The Meaning of Witchcraft by Gerald Gardner provides some interesting insights into the founding of modern Wicca. Gardner begins each chapter by introducing a feature of witchcraft, paganism, or the occult, but he avoids fitting any of those concepts into a unified framework for Wiccan theology. Instead, the concept becomes a springboard for winding stories that weave witchcraft into history and folklore. While there is an implied theology that one can infer from ritual forms, Gardner devotes his writing to seeding the historicity of a continuous witchcraft tradition rather than establishing pagan epistemology, metaphysics, and ethics.

Much of The Meaning of Witchcraft contributes to the Wiccan founding myth by presenting interpretive evidence of a continuous witchcraft tradition existing in secret alongside and being persecuted by Christian institutions. Each narrative frames a belief about witchcraft, traces evidence of that belief in history, and interprets symbols, events, and motivations to support the framing. The resulting digressions suffer from all of errors Gardner inherits from discredited folklore theories such as the Murray Thesis and other frameworks no longer widely accepted. Many later Wiccan and Pagan writers follow a similar pattern in their books.

Gardner neglects any pagan account of epistemology or metaphysics in favor of a loose collection of themes. There is emphasis on communion with the God and Goddess through ritual without an account of how one has knowledge of the God and Goddess. Karma anchors ethics without any normative theory that defines good. Reincarnation supplies an answer for the afterlife, but Gardner does not supply an ontology that explains that nature of whatever provides continuity between lifetimes.

In the absence of these accounts, the Pagan community embraces a loose federation of beliefs supplied by European occult traditions, Asian religious traditions, and cradle religions. Fusion with the New Age contributed additional layers as Wicca crossed the Atlantic Ocean. In this unstructured tradition, Pagan practice has more consistency than Pagan belief.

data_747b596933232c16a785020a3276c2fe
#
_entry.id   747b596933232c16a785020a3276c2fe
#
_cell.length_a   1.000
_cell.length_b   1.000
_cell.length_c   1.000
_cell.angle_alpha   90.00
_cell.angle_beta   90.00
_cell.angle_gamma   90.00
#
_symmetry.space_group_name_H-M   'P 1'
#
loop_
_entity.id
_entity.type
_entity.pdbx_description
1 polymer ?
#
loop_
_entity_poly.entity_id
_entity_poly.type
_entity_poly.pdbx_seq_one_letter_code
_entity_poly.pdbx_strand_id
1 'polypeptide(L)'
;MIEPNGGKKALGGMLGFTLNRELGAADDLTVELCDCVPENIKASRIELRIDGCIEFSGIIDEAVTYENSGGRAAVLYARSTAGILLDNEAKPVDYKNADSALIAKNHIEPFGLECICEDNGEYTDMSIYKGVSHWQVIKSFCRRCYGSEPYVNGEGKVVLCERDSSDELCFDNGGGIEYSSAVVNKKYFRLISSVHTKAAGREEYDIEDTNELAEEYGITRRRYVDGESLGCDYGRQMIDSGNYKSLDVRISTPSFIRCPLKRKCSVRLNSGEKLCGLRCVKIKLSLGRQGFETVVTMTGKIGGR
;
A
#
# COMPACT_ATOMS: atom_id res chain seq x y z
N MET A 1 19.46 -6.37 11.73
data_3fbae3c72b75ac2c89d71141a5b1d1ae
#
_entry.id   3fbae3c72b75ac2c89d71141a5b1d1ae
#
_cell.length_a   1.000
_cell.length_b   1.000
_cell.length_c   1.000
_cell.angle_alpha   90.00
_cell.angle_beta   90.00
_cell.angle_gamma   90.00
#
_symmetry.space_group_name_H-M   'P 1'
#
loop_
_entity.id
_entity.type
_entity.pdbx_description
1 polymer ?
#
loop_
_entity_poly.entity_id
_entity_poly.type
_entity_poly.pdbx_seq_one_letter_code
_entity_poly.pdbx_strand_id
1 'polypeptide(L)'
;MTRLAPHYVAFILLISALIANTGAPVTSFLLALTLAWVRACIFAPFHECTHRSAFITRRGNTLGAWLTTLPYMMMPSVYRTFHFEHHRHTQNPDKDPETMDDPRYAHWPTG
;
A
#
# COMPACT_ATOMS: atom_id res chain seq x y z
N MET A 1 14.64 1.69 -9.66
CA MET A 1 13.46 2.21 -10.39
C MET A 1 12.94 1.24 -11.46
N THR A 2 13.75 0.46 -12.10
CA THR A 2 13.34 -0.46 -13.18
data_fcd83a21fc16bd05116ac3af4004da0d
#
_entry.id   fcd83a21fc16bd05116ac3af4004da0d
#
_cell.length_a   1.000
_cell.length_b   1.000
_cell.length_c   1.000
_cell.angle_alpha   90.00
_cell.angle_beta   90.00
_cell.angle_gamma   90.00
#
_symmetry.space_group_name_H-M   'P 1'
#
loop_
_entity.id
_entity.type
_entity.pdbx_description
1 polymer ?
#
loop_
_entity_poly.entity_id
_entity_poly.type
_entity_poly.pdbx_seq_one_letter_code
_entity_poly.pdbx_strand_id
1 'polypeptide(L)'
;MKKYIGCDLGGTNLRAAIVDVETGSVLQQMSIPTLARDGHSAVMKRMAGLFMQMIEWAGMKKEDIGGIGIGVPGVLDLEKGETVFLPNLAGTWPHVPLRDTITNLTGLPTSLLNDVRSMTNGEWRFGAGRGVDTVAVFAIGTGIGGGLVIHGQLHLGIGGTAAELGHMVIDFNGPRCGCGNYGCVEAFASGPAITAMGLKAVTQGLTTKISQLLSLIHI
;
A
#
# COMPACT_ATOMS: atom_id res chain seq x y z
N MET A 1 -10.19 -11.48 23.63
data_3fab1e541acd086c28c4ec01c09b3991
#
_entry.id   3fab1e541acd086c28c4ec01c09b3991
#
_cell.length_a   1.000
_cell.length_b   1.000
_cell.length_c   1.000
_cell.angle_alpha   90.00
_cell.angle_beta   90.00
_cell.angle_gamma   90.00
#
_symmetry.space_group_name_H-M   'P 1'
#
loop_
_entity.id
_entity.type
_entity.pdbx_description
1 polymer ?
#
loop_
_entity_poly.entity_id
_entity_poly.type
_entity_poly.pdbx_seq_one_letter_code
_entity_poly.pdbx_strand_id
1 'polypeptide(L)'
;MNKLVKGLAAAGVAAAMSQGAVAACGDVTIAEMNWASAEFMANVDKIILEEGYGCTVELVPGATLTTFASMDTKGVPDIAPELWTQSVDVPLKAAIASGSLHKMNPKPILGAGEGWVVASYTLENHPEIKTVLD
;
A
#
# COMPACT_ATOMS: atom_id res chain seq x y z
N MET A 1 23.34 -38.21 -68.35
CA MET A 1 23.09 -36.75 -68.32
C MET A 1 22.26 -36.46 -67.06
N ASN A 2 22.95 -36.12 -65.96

Examining the principles underlying belief through philosophical inquiry or scholarship in history, anthropology, or archeology risks challenging the same brittle foundations as the Wiccan founding myth. Tolerance of diverse beliefs allows the community to unite across lineages and define a pluralist religious community. Pagan pluralism itself provides a refuge for inquisitive seekers who feel confined by overly rigid traditions.

On the other hand, the absence of direction on what Paganism is rather than what it should not be leaves a seeker at the mercy of whatever resources they find. A local community must find its ways of discouraging abusive behavior and ensuring that uninformed seekers have access to guidance. In this capacity, pluralism limits the community’s response because it motivates a reluctance to challenge brittle and self-serving beliefs. While the Wiccan Rede would appear to provide this standard, in the absence of a normative theory to define harm, its application becomes a matter of interpretation.

Is the absence of a unifying and prescriptive theology a problem for modern paganism? The Buddhist tradition is carried by a wealth of lineages not formally organized but all tracing themselves back to the Buddha. Lineages do monitor their teachers by endorsing teachers and enforcing codes of behavior. All Buddhist traditions have a robust tradition of ethical scholarship, extending back to the Pali Canon. One may hesitate to pass judgment on incomplete information, but a Buddhist can explain very clearly the boundaries of moral behavior so that an individual can draw correct inferences.

Pagan covens lack a unified ethical tradition. One may derive ethics from a combination of acculturated norms, general principles, and personal gnosis, but there is no shared framework to provide consistency of judgment. While all religious organizations are vulnerable to corruption and abusive individuals, mature traditions have developed means for mitigating those harms by warning newcomers and censuring abusers. To mature in this way, modern paganism needs a robust ethical framework that defines harm while embracing pluralism. The framework should answer:

• What actions, intentions, or traits constitute harm or facilitate harm?
• What responsibilities do we have toward one another?
• How do we come to know morality?
• How are moral judgments formed and justified?

Addressing these questions would give greater weight to the Wiccan Rede, resist spiritual bypasses that circumvent moral introspection, and discern abuse from difference of opinion.